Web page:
...That night the sailors of the Baltic navy will revolt. The revolt will spread to Moscow garrisons. Workers in their thousands will come out with red flags and under their feet the ice will melt into the night. Tornado slogans will hit Kremlin walls. St. Petersburg will again turn into Leningrad.

That very night the Indonesian communists, not without guns, will stage an insurrection. Strikes will take over one port after another in Australia. Tin workers will burst into protests in Bolivia – students and middle class folks will halt every Latin American capital clasping to their hearts portraits of Lenin and Che. France, Italy, Greece, Spain will be halted by striking will pour in from Africa, the Arab world..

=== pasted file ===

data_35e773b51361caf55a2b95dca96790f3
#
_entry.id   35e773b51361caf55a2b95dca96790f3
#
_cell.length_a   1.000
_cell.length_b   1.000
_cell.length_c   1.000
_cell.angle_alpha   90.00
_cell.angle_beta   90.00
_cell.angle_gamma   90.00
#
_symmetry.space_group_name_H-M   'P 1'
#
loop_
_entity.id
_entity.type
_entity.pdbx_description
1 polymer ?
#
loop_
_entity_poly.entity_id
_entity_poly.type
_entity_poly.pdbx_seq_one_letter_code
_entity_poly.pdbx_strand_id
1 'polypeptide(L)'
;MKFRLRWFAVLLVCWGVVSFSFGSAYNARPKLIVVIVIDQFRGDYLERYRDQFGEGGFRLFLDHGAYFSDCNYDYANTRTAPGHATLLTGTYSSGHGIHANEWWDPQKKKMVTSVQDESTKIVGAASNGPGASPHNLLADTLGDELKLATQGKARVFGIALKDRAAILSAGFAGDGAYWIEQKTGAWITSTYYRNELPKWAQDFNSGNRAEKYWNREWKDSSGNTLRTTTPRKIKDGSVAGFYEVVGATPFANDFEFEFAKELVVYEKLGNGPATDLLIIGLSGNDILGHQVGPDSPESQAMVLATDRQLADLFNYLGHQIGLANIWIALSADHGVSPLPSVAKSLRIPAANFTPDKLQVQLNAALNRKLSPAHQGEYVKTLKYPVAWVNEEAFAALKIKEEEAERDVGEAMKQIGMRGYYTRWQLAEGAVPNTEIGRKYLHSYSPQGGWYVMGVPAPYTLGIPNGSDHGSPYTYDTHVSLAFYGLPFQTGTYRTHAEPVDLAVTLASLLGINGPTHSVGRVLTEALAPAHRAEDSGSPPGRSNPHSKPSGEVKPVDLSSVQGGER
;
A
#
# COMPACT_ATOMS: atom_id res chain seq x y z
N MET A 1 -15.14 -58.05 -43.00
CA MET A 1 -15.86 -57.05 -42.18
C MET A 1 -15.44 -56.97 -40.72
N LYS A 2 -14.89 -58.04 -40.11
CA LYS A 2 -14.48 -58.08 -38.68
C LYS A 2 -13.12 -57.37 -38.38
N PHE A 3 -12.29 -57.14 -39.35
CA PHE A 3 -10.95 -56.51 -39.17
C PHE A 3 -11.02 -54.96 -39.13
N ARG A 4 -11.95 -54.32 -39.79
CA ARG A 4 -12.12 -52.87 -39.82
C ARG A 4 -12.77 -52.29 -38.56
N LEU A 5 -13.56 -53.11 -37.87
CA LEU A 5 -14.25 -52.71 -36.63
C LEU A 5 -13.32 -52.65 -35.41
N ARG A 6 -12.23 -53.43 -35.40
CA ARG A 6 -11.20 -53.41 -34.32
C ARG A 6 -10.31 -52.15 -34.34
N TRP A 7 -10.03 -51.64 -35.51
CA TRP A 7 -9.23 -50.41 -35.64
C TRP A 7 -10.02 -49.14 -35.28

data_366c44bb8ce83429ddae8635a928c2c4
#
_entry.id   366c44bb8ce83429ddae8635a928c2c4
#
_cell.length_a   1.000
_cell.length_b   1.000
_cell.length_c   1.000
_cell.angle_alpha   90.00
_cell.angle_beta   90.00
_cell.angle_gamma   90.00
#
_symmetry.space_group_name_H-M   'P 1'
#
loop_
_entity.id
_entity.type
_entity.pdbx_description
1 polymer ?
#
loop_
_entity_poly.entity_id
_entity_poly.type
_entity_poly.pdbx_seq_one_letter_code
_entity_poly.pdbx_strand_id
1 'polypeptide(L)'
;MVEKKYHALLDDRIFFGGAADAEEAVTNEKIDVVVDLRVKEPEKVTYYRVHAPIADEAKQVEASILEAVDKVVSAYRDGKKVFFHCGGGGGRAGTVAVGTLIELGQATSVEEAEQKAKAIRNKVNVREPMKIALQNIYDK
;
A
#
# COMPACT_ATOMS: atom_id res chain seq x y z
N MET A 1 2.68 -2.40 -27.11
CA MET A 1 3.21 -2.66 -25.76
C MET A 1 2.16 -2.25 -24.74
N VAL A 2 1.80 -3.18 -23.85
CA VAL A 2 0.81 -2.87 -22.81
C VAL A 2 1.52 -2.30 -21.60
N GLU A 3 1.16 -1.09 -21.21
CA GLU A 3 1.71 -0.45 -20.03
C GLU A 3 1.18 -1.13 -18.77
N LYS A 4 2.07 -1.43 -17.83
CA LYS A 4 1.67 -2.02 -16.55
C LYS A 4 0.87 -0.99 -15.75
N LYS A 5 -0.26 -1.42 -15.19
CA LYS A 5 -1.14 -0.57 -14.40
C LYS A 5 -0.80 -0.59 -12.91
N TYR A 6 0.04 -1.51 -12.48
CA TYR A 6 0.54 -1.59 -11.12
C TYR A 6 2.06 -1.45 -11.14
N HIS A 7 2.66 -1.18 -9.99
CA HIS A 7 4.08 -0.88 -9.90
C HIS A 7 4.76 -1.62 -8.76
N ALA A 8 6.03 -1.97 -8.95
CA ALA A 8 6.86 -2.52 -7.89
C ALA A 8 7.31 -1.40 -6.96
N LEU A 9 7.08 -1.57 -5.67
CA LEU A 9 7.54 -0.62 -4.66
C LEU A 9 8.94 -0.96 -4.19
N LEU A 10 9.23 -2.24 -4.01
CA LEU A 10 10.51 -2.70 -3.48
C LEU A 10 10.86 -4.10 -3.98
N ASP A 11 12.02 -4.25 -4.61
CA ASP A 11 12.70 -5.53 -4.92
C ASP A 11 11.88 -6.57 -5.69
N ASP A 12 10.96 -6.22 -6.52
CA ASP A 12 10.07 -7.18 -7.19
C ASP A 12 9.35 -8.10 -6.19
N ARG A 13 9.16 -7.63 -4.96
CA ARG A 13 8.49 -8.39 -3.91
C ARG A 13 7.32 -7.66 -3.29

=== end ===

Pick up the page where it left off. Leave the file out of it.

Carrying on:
Communists will return all the world over. Yes. They will. But for that, each hour and every minute over the next seventeen years must be put to work. The entire world will see a return of the communists. It is bound to. And the world will shake for not ten, but ten thousand days.

This, is being foretold in this story.”

(Prithibir Sesh Communist/The World’s Last Communist, Short Story, 2003)

Liberation Archive